$$ \tag{5 } - H d x + \sum _ { i= } 1 ^ { n } p _ {i} d y _ {i} , $$

where

$$ H = - F ( x , y , u ( x , y ) ) + \sum _ { i= } 1 ^ { n } u _ {i} ( x , y ) F _ {y _ {i} ^ \prime } ( x , y , u ( x , y ) ) , $$

$$ p _ {i} = F _ {y _ {i} ^ \prime } ( x , y , u ( x , y ) ) . $$

In an extremal field the expression (5) is the total differential of some function of $ x , y _ {1} \dots y _ {n} $, since

$$ - \frac{\partial H }{\partial y _ {i} } = \ \frac{\partial p _ {i} }{\partial x } ,\ \ \frac{\partial p _ {i} }{\partial y _ {k} } = \ \frac{\partial p _ {k} }{\partial y _ {i} } ,\ \ i , k = 1 \dots n . $$

This function is, up to a constant term, equal to the curvilinear integral

$$ \tag{6 } \int\limits _ { C } - H ( x , y , p ) d x + \sum _ { i= } 1 ^ { n } p _ {i} d y _ {i} , $$

and is called the invariant Hilbert integral. In (6) $ C $ denotes an arbitrary curve $ y ( x) $ lying in the extremal field and joining the points $ A $ and $ B $. The term "invariant" emphasizes the fact that the integral (6) does not depend on the choice of $ C $ and is determined only by the given end points.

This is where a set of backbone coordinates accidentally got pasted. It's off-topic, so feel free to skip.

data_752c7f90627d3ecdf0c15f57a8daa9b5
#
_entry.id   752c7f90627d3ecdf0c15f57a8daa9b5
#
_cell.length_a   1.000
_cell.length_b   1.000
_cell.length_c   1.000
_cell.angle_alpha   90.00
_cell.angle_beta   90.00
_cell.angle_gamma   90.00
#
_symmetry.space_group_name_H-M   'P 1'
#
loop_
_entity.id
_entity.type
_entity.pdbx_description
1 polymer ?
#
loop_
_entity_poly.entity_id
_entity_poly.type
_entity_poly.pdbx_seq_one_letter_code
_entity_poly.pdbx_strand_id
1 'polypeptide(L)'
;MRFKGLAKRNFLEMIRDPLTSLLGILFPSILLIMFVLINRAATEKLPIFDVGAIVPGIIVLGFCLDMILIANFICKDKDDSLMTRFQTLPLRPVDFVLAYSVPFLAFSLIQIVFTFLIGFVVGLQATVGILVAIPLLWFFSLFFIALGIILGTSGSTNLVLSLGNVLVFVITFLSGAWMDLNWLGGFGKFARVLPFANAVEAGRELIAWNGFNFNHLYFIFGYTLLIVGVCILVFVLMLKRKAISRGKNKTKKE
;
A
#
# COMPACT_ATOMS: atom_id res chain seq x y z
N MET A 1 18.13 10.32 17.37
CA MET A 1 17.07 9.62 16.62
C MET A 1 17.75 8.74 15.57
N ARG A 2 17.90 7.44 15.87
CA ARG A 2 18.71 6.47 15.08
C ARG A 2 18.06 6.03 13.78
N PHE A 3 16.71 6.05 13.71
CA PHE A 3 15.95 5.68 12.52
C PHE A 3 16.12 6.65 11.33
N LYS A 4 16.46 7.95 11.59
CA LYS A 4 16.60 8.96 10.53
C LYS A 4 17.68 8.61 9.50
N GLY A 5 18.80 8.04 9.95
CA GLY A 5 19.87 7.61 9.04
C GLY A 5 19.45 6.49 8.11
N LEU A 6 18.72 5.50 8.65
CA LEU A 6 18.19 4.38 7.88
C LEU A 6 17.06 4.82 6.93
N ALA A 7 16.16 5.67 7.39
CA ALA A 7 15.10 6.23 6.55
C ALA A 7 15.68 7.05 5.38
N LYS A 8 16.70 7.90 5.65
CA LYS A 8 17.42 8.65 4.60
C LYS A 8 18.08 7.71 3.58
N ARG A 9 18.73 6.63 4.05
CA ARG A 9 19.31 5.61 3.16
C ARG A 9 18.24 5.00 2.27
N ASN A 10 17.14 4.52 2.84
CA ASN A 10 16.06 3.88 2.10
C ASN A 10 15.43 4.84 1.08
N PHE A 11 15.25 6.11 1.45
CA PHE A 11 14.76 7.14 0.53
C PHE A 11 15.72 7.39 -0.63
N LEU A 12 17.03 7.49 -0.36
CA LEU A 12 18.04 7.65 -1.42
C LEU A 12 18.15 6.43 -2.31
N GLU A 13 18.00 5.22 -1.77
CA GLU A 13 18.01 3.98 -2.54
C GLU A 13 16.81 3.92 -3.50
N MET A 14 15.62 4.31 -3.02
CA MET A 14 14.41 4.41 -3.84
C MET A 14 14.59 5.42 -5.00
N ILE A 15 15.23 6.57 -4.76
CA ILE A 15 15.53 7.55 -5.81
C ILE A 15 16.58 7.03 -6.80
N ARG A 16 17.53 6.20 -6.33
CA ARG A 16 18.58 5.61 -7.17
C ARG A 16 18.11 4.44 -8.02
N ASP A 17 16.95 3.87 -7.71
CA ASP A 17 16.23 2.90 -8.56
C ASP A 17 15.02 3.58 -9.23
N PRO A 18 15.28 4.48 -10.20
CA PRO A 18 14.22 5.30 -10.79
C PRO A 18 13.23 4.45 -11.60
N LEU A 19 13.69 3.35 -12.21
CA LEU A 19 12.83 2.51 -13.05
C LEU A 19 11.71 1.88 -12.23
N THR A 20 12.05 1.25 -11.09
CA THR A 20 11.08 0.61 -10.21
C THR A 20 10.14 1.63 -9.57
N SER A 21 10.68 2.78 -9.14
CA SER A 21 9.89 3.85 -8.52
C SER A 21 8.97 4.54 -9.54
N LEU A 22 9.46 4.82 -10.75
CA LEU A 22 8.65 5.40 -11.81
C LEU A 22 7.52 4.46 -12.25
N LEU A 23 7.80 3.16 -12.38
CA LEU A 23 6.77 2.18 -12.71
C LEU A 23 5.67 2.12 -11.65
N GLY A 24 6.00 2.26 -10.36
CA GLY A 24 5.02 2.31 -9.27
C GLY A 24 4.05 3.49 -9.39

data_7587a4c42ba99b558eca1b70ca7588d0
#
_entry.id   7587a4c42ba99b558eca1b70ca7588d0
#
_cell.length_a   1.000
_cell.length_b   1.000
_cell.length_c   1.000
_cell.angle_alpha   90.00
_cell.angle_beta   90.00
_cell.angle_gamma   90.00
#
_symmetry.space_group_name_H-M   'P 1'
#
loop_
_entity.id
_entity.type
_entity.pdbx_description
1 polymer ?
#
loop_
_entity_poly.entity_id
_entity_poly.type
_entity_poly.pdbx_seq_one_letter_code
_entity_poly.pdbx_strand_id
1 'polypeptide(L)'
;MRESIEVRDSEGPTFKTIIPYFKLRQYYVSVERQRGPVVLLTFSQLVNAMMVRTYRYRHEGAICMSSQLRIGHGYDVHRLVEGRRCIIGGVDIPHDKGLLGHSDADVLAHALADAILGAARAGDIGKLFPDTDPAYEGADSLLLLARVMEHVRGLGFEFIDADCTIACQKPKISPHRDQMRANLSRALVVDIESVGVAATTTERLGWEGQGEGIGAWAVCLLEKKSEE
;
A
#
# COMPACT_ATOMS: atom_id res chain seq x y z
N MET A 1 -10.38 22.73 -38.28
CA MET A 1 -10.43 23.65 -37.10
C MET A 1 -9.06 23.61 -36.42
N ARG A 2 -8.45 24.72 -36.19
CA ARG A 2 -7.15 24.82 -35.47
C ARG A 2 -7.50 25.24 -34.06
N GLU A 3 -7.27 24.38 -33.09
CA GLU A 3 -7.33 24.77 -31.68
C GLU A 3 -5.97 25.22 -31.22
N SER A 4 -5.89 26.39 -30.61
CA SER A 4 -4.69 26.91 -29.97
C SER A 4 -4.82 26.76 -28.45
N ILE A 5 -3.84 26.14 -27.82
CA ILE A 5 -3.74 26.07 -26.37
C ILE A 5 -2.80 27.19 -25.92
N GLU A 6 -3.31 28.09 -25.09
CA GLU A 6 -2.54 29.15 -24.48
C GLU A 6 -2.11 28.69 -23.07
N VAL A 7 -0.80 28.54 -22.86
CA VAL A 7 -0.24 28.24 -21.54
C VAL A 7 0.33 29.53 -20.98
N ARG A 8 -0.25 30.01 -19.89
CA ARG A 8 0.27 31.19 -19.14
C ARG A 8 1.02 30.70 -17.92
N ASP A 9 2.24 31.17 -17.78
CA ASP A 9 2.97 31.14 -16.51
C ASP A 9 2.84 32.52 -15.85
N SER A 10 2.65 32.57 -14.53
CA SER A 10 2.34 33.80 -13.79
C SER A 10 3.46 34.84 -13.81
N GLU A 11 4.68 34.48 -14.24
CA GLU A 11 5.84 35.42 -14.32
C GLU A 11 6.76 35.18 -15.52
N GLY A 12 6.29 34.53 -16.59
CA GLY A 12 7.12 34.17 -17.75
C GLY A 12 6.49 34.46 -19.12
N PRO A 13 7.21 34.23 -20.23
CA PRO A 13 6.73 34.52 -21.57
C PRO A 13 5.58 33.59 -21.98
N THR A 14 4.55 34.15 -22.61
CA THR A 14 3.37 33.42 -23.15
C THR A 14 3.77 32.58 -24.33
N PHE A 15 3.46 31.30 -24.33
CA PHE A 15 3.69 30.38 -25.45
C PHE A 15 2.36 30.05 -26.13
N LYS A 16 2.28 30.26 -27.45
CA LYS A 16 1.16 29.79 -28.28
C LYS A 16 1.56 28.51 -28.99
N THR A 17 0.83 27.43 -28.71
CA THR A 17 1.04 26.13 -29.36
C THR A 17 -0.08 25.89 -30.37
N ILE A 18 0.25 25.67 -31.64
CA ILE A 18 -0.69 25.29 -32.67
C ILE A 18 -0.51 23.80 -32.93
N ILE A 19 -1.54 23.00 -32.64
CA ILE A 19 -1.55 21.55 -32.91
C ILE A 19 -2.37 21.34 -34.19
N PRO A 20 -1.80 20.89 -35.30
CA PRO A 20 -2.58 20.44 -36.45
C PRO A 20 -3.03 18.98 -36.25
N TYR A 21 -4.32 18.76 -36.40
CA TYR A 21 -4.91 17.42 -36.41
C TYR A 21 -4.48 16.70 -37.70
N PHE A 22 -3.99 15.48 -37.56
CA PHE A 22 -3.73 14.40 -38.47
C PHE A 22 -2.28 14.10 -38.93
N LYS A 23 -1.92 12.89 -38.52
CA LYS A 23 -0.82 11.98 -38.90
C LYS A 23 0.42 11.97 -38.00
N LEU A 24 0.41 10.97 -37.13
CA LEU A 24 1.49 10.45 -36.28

The Hilbert integral (6) can be rewritten in the equivalent form

$$ \tag{7 } \int\limits _ { C } \left [ F ( x , y , u ) - \sum _ { i= } 1 ^ { n } u _ {i} F _ {y _ {i} ^ \prime } ( x , y , u ( x , y )) \right ] d x + $$

$$ + \sum _ { i= } 1 ^ { n } F _ {y _ {i} ^ \prime } ( x , y , u ) d y _ {i\ } = $$

$$ = \ \int\limits _ { C } \left ( F ( x , y , u ) + \sum _ { i= } 1 ^ { n } \left ( \frac{d y _ {i} }{dx} - u _ {i} \right ) F _ {y _ {i} ^ \prime } ( x , y , u ) \right ) d x . $$

If an extremal $ E $ is taken as the comparison curve $ C $, then $ d y _ {i} / d x = u _ {i} $, and the Hilbert integral (7) becomes

$$ \tag{8 } \int\limits _ { E } F ( x , y , u ( x , y ) ) d x , $$

which coincides with the geodesic distance between the points $ A $ and $ B $, defined as the value of the functional (1) on the extremal joining $ A $ and $ B $.

The above property of an extremal field and of the invariant Hilbert integral lies at the basis of the theory of sufficient conditions for an extremum, as developed by K. Weierstrass. It makes it possible, in the study of the sign of the increment of the functional

$$ \tag{9 } \Delta J = J ( C) - J ( E) , $$